The Practice of Distillation
Distillation appears to have been practiced throughout ancient times. Based upon the current interpretation Paolo Rovesti’s discovery of an earthenware distillation apparatus, the production or extraction of aromatic oils by means of steam distillation, has been known for 5000 years.1 During the fifth century AD, the famed writer, Zosimus of Panopolis, refers to the distilling of a divine water and panacea. Throughout the early Middle Ages and beyond, a crude form of distillation was known and was used primarily to prepare floral waters or distilled aromatic waters. These appear to have been used in perfumery, as digestive tonics, in cooking, and for trading.
Although an extensive trade of odoriferous material has been shown to have occurred in the ancient Orient and ancient Greece and Rome, the oils used were not essential oils per se, “rather they were obtained by placing flowers, roots, and other plant material into a fatty oil of best quality, submitting the glass bottles containing these mixtures to the warming influence of the sun and finally separating odoriferous oil from the solid constituents”.2
In 900 AD, Avicenna, the famous child prodigy from Persia who wrotemany documents on plants and their uses and also instructions for massage, was accredited with refining the process of distillation by improving the cooling system.
Today distillation is still the most common process of extracting essential oils from plants. The advantage of distillation is that the volatile components can be distilled at temperatures lower than the boiling points of their individual constituents and are easily separated from the condensed water.
The Distillation Process
During distillation the plant material is placed upon a grid inside the still. Once inside, the still is sealed, and, depending upon the above methods, steam or water/steam slowly breaks through the plant material to remove its volatile constituents. These volatile constituents rise upward through a connecting pipe that leads them into a condenser. The condenser cools the rising vapor back into liquid form. The liquid is then collected in a vehicle below the condenser. Since water and essential oil do not mix, the essential oil will be found on the surface of the water where it is siphoned off. Occasionally an essential oil is heavier than water and is found on the bottom rather than the top, such as with clove essential oil.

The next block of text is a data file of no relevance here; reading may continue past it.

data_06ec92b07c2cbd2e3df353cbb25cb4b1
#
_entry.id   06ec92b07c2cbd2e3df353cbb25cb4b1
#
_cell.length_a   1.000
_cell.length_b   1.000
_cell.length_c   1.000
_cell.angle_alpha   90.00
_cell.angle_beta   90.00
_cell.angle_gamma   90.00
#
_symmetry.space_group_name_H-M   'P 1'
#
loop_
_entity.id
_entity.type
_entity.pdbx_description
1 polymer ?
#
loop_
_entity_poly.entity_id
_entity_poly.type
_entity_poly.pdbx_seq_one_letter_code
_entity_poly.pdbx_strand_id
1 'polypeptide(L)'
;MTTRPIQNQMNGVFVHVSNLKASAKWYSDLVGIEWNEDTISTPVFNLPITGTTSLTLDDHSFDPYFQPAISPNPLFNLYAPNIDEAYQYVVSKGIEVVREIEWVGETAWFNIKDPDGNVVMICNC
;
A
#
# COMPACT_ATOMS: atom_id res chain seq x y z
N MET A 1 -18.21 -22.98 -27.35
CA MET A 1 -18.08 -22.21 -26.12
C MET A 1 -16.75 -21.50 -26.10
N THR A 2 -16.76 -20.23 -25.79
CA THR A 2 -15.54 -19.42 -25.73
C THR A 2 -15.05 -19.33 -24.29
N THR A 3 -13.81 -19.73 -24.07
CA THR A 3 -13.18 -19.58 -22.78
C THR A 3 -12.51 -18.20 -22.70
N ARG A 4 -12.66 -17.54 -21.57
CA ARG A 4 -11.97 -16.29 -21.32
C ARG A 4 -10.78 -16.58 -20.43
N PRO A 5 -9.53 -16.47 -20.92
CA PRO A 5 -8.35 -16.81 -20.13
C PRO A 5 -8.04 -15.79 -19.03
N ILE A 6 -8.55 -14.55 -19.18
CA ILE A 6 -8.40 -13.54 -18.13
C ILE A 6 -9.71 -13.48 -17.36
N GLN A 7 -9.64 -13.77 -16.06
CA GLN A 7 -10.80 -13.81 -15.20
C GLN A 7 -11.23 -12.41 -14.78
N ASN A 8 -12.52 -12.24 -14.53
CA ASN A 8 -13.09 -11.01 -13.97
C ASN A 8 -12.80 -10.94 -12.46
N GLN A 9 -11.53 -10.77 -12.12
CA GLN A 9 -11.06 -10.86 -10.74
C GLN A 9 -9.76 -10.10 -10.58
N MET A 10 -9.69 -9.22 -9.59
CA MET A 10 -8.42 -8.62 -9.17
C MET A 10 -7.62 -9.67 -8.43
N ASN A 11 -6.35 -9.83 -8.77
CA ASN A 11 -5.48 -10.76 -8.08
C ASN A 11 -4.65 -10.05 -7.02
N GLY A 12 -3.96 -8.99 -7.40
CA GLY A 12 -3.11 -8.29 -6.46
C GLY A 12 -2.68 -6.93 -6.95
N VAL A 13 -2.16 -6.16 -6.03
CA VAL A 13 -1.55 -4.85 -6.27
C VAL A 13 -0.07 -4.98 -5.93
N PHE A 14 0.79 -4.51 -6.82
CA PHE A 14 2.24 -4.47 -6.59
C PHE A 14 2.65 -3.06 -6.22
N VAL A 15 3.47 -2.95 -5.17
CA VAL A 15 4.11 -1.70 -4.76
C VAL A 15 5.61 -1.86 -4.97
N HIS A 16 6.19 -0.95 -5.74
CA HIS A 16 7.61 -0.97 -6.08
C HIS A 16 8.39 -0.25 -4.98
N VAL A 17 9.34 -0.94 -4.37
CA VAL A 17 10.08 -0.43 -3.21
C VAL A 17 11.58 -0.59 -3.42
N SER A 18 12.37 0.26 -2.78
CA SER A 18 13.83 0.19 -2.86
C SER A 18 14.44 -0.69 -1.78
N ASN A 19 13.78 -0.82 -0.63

- Water Distillation
The plant material comes into direct contact with the water. This method is most often employed with flowers (rose and orange blossoms), as direct steam causes these flowers to clump together making it difficult for steam to pass through.
- Water and Steam
This method can be employed with herb and leaf material. During this process, the water remains below the plant material, which has been placed on a grate while the steam is introduced from outside the main still (indirect steam).
- Steam Distillation
This method is the most commonly used. During this process, steam is injected into the still, usually at slightly higher pressures and temperatures than the above two methods.
- Percolation or Hydro-diffusion
This is a relatively recent method and is very similar to steam distillation except that the steam comes in through the top rather than the bottom, and there is a shorter distillation time. It is useful in extracting essential oils from woody or tough material or seeds such as fennel and dill.
Note on Boiling Point: The boiling point represents the temperature at which a liquid is converted to a gas at a specified pressure. The fundamental nature of steam distillation is that it enables a compound or mixture of compounds to be distilled (and subsequently recovered) at a temperature substantially below that of the boiling point(s) of the individual constituent(s). Essential oils contain substances with boiling points up to 200°C or higher, including some that are solids at normal temperatures. In the presence of steam or boiling water, however, these substances are volatilized at a temperature close to 100°C at atmospheric pressure.3